If Philadelphia is the patient, then Giridhar Mallya, the public health department’s director of policy and planning, is the primary physician. He joined the city government at the behest of Donald Schwarz, the health commissioner, in 2008. Mallya had been practicing as a family doctor for three years, and he still speaks about Philadelphia’s citywide health problems with a soft voice and calm bedside manner that recall a pediatrician soothing a sickly child.
In March 2010, Mallya and Schwarz joined Mayor Michael Nutter to unveil the Get Healthy Philly initiative, the city’s long-term plan for getting its public health troubles under control, funded primarily through a two-year $15 million grant from the federal Centers for Disease Control and Prevention (CDC). It’s very broad in its scope, covering everything from smoking cessation programs to walkable communities and improved school lunches. But access to healthy foods is the cornerstone of the city’s treatment plan. Poor diet is the No. 1 driver of obesity and its related health conditions, and poor diet is mostly attributable to three things, known in the public health world as socioeconomic determinants: limited access to healthy food in poor communities, easy access to unhealthy food, and the high price of healthy foods even when they are available.
Mallya likes to cite one specific statistic that underlines Philadelphia’s challenges: The city’s low-income children visit a corner store once a day, on average, and with just one dollar, they can purchase about 350 calories in chips, candy or soda. “When people have very limited resources, but they’re surrounded by unhealthy options, then that’s going to translate into unhealthy behaviors,” he says. “So much of what affects people’s health are the environments they live in, and changing environments is really one of the things that government can do that not a lot of other entities can.”
And in the last three years, Philadelphia’s junk-food landscape has indeed changed. Indiana Joe’s, at the corner of Indiana Avenue and Gaul Street in the Port Richmond neighborhood, is one of 630 corner stores that agreed to participate in the Get Healthy Philly initiative. Sitting next to the refrigerator holding soda bottles and ice cream snacks in the store’s cramped retail space is another fridge stocked with pineapples and strawberries and tomatoes, displayed neatly in green mesh baskets. According to city estimates, more than 90 percent of the stores that joined the program have added fruits and vegetables to their shelves. The city partnered with the Food Trust, a Philadelphia-based nonprofit that has pioneered the healthy corner store concept, to help connect owners with healthy inventory as well as provide training and other support such as shelving and signage.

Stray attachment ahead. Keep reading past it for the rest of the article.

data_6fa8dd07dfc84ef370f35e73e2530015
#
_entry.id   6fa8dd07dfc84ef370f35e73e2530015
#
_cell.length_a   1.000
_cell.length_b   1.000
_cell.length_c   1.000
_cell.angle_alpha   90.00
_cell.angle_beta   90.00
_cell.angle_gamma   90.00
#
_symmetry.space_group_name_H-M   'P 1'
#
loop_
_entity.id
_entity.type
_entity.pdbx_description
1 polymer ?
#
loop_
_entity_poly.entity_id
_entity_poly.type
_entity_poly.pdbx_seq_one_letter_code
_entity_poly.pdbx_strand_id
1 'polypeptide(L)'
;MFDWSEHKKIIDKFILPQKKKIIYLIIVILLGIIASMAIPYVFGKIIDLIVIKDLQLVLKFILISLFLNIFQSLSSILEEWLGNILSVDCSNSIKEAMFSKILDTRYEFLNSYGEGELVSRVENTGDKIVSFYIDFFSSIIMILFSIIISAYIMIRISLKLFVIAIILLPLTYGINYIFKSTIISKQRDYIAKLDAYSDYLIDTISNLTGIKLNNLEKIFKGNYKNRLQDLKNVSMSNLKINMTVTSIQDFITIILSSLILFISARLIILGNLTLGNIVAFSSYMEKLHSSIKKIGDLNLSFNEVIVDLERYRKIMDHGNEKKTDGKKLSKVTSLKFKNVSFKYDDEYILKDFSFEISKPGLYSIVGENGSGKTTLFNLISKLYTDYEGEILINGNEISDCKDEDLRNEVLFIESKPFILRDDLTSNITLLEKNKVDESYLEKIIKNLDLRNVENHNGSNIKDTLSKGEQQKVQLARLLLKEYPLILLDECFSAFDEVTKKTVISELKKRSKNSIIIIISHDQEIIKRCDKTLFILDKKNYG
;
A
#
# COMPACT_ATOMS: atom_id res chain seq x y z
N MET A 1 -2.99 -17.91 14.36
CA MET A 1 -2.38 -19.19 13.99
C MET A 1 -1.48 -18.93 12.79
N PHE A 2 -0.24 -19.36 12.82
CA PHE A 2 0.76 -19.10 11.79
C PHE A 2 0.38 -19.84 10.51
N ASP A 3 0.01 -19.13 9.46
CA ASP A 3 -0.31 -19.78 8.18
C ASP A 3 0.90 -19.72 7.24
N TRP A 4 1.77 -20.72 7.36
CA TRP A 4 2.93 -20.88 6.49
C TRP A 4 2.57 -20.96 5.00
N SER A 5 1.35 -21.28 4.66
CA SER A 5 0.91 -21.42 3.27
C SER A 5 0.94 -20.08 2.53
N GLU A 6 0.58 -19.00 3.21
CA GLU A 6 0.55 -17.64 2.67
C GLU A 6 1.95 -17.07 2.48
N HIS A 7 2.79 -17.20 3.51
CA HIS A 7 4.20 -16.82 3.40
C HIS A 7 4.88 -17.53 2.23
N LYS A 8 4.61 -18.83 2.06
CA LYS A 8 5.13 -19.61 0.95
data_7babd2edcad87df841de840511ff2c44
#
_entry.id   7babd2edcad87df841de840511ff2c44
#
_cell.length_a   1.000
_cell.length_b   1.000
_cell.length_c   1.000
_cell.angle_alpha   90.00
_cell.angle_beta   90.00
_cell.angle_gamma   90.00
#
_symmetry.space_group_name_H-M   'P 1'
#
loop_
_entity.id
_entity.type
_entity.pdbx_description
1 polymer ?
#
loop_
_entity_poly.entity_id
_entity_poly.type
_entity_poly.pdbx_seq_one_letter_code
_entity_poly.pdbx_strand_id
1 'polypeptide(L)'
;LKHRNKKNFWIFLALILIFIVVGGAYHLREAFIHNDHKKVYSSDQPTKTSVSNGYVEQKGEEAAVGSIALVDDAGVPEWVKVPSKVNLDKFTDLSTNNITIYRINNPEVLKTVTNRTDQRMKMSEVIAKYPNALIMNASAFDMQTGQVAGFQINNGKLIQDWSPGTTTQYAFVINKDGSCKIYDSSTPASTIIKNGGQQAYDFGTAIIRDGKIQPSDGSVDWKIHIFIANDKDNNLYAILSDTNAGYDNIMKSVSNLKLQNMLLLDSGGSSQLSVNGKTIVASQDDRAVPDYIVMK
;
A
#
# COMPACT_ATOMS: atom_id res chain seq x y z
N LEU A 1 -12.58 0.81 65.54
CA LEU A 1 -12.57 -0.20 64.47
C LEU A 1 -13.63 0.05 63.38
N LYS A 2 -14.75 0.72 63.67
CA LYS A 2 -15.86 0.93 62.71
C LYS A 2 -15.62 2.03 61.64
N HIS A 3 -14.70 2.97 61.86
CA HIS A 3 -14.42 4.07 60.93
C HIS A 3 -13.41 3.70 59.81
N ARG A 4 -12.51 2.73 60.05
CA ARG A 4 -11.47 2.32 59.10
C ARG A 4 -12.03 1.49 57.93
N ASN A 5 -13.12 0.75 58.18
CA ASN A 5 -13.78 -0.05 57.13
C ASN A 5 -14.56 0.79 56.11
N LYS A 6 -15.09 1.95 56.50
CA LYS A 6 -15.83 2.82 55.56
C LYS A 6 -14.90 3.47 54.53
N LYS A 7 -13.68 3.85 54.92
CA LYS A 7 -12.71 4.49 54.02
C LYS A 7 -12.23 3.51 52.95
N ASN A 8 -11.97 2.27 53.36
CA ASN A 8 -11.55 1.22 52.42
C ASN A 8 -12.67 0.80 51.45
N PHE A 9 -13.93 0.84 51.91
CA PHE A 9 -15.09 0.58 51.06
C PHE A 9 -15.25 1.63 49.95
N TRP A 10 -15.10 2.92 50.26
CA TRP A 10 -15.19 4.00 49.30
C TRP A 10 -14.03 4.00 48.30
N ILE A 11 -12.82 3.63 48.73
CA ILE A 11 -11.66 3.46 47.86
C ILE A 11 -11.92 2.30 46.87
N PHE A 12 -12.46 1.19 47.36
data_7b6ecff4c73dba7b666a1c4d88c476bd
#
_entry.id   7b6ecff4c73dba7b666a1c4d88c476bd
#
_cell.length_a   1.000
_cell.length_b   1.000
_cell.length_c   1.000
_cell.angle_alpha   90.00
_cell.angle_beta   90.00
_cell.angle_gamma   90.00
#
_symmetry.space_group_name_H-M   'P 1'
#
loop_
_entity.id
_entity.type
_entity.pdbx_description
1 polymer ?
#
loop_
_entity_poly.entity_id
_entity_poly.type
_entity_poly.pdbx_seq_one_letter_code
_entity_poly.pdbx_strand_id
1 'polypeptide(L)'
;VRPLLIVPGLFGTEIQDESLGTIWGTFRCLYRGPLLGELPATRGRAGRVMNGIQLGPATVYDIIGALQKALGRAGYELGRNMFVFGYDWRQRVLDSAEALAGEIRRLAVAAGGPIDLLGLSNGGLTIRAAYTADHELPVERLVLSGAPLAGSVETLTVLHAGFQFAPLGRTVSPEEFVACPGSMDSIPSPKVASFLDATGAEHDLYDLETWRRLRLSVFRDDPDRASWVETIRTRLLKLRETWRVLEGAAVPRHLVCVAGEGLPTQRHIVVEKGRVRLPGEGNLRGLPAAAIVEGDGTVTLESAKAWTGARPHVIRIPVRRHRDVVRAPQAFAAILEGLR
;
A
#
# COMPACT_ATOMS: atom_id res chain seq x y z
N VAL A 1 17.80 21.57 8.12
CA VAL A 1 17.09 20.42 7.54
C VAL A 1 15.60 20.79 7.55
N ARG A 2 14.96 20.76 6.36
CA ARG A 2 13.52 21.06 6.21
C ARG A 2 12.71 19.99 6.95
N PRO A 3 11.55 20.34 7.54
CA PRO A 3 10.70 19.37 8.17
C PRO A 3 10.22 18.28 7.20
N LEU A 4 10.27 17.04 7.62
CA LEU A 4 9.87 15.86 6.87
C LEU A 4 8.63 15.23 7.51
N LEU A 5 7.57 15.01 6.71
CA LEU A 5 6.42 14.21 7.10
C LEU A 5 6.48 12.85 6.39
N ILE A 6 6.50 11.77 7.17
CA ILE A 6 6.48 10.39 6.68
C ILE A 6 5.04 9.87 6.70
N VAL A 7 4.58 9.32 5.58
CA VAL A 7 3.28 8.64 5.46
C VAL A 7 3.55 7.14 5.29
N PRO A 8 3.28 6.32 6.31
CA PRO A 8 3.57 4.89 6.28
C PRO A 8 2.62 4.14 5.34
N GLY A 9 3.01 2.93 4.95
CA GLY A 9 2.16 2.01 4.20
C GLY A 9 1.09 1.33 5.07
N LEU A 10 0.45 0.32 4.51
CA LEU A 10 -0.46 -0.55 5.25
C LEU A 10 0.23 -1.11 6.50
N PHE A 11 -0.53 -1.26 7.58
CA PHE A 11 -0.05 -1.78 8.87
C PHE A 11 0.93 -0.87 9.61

Howard McCrory, owner of Indiana Joe’s, is a lifelong resident of blue-collar Port Richmond. He grew up four blocks from the store that he’s owned for five years, and now lives directly above it. “Of course we’re conscious of it,” he says of his city’s status as the most overweight in the nation. When city officials approached him about joining the healthy corner store initiative, McCrory immediately took to the idea. “I like to think of it as a competitive advantage more than anything,” he says.
McCrory recounts being frustrated watching diabetics come into his store daily, debate whether to purchase three sugary snack pies and then buy them anyway. Progress has been slow since he introduced sliced mangoes and heads of lettuce to his shelves -- on a recent afternoon, one obviously overweight customer ignores the healthy food fridge altogether and snatches a liter of Mountain Dew from the fridge -- but he’s seen some changes. Some of those customers who once debated whether to take home three snack pies will now take two pies and an apple instead. It’s an improvement, to be sure, even if a small one.
Corner stores, many of which have been neighborhood institutions for a generation, are a good way of testing whether simply introducing healthy food into a low-income community is enough to change people’s behavior. “Corner stores are already there,” says the Food Trust’s April White, a Philadelphian for nearly 20 years. “We have to think of them as not just creating the problem, but being part of the solution.” The city has installed new point-of-sale systems in some corner stores to capture sales data and assess whether there are noticeable changes in buying habits. No official stats are available yet, but anecdotal evidence is encouraging.
Four miles to the east, just outside the Frankford Transportation Center, a bus and subway hub, the city is experimenting with another access remedy: a farmers market where growers from nearby rural Pennsylvania can sell their goods to urban residents. Get Healthy Philly has helped the city open 10 new farmers markets since 2010, bringing the total run by the Food Trust to 25 across Philadelphia that serve areas home to 400,000 residents. Others are located near parks or bus connections -- places people will pass by even if they’re not looking to start a new diet. Even on a rainy summer afternoon, the market at the Frankford station attracts a steady stream of customers. They pick through the radishes, carrots and cherries that came from Oley Township, 60 miles to the west.
If the corner store initiative is slightly passive, simply bringing healthy food to disadvantaged communities, then the farmers markets are pushing the issue a little more aggressively. In July 2010, the city introduced the Food Bucks program to encourage low-income people who receive food stamps to spend their money at farmers markets. For every $5 that food stamp recipients spend at a market, they receive a $2 coupon in return. The impact has been substantial: Food stamp spending at the markets has quadrupled since the program started, and customers have reported consuming more fruits and vegetables after they began frequenting the markets. One farmer at the Frankford market says that 40 percent of her sales are paid for with food stamps. The extra nudge, it seems, is working.